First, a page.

Naughty tech-house is a feeling. It’s what screws your face up in mock disgust when a dangerous bassline belts out the system. It’s what makes you get another round of doubles in when you should have been ordering an Uber. It’s what reminds you how life-affirming this whole whirlwind of a culture can be. It’s the lubricant of the sesh and, undeniably, the greatest dance music sub-genre of all time.
No one listens to naughty tech-house on their own or, indeed, out of official sesh hours. That’s the beauty of it: it’s communal music made for DJs who rely on rude tracks to send dancefloors into a frothy frenzy and for afterparty heads who know that the key to a good crack-on is hours upon hours of certified musical sleaze. We all know you’re not going anywhere once you hear the warm, devilish embrace of Cuartero’s ‘Nosy Neighbours’.
So what defines this lascivious sound? Bass, and preposterous portions of it. Hints of melody, though nothing that’ll slide over the fine line into deep or prog-house. Tough, pacy percussion, designed to keep the mind awake and the body dancing. And beautiful repetition that’ll hypnotise you into spending hours, if not days, locked in glorious hedonism.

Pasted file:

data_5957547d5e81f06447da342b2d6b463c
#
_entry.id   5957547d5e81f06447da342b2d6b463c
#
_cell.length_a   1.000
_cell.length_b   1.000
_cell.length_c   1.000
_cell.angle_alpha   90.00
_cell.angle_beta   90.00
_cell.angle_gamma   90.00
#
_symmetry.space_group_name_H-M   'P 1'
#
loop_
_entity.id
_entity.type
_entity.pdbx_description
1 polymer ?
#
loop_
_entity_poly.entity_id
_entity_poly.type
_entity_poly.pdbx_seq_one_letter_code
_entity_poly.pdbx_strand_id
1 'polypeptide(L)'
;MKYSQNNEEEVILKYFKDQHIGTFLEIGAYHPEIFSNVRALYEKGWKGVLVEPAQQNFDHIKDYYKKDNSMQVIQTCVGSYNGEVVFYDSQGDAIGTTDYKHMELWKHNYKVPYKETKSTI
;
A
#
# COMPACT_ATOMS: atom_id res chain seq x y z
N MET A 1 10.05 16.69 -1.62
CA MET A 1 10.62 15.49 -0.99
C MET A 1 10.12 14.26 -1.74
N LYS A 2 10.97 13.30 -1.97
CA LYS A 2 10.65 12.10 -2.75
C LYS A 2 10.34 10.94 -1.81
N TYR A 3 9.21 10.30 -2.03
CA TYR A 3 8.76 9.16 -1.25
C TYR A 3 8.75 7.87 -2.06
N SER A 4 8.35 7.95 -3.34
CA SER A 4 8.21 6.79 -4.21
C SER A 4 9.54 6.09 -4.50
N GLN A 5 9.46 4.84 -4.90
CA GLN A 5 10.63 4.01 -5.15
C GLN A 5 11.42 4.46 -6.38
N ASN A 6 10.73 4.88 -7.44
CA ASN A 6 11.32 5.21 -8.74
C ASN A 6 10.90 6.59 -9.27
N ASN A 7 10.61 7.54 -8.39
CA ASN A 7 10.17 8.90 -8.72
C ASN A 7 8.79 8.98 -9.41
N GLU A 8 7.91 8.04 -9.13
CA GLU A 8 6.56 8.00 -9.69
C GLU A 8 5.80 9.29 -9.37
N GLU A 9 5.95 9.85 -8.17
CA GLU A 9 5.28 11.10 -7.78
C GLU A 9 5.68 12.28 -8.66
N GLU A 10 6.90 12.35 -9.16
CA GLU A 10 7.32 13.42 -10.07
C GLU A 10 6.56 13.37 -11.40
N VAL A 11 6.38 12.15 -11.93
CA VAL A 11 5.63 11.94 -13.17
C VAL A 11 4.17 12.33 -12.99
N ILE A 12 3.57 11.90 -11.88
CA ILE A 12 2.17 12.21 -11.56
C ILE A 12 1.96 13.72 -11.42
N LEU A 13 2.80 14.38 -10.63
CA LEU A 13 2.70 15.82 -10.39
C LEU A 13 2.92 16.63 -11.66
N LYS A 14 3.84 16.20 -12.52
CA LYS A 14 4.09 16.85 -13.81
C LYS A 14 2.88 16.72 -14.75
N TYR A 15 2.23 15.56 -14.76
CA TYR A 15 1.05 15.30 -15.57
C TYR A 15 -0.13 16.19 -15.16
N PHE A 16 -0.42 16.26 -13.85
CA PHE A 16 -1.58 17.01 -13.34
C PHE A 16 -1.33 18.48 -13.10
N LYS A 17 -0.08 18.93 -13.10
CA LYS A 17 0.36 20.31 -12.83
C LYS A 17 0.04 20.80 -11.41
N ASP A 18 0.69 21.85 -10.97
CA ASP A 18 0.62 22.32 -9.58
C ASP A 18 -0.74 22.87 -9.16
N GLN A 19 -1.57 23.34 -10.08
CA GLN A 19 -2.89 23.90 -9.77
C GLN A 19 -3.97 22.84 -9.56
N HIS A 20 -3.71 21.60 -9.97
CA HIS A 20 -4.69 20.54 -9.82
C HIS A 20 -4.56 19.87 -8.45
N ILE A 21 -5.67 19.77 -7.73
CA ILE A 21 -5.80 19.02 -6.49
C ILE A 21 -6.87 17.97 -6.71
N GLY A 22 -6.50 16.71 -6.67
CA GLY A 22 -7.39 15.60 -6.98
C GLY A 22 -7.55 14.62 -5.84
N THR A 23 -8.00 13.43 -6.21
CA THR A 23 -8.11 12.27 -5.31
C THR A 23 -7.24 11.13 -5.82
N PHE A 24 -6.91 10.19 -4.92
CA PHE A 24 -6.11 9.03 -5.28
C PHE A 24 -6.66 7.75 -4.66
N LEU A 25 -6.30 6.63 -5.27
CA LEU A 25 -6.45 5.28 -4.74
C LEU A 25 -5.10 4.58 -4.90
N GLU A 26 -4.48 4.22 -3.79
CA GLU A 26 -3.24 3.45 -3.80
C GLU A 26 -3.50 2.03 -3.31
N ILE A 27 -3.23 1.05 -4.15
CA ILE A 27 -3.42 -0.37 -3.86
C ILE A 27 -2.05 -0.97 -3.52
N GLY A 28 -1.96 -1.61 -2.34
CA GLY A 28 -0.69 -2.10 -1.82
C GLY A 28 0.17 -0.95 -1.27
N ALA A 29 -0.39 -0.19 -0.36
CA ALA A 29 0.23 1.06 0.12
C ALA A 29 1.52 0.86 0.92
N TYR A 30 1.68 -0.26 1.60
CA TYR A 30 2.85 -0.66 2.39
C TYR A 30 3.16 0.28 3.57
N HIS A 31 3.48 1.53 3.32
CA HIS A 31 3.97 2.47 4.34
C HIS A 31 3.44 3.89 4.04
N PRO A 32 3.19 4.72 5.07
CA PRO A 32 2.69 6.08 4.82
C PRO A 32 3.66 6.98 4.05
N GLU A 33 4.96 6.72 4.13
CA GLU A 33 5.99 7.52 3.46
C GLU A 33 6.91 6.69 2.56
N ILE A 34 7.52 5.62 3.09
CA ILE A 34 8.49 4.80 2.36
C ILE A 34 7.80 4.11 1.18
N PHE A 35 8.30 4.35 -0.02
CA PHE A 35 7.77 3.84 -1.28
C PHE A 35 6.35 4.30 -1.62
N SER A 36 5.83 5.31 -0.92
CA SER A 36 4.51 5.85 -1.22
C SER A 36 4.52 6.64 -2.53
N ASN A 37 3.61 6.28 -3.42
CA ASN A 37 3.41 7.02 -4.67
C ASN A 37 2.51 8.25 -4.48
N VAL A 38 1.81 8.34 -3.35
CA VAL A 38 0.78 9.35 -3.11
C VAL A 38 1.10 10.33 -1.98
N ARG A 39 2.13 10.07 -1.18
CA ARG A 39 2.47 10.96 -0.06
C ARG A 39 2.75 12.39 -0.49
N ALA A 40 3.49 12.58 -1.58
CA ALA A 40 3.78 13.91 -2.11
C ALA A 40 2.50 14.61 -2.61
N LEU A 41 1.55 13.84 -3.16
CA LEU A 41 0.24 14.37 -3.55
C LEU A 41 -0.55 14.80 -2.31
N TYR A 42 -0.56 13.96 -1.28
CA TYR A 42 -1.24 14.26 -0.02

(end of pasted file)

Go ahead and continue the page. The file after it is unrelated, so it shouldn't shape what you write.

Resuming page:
It’s a blueprint that transcends traditional dance music demarcation. All tribes arrive at naughty tech-house: the OG house heads who recognise it as a direct descendant of classics like Mr Fingers’ ‘The Juice’; the technorati who would never openly admit to loving its cheeky swagger; the bass music purists who are drawn to its garage-esque swing like moths to a flame; and the swathes of 20-something first timers turned on by this music that just feels so fucking good. Even seasoned cynics melt in the presence of contemporary naughty tech-house greats such as Berlin threesome ItaloJohnson, whose white label series is more mischievous than a spider monkey in a false moustache.
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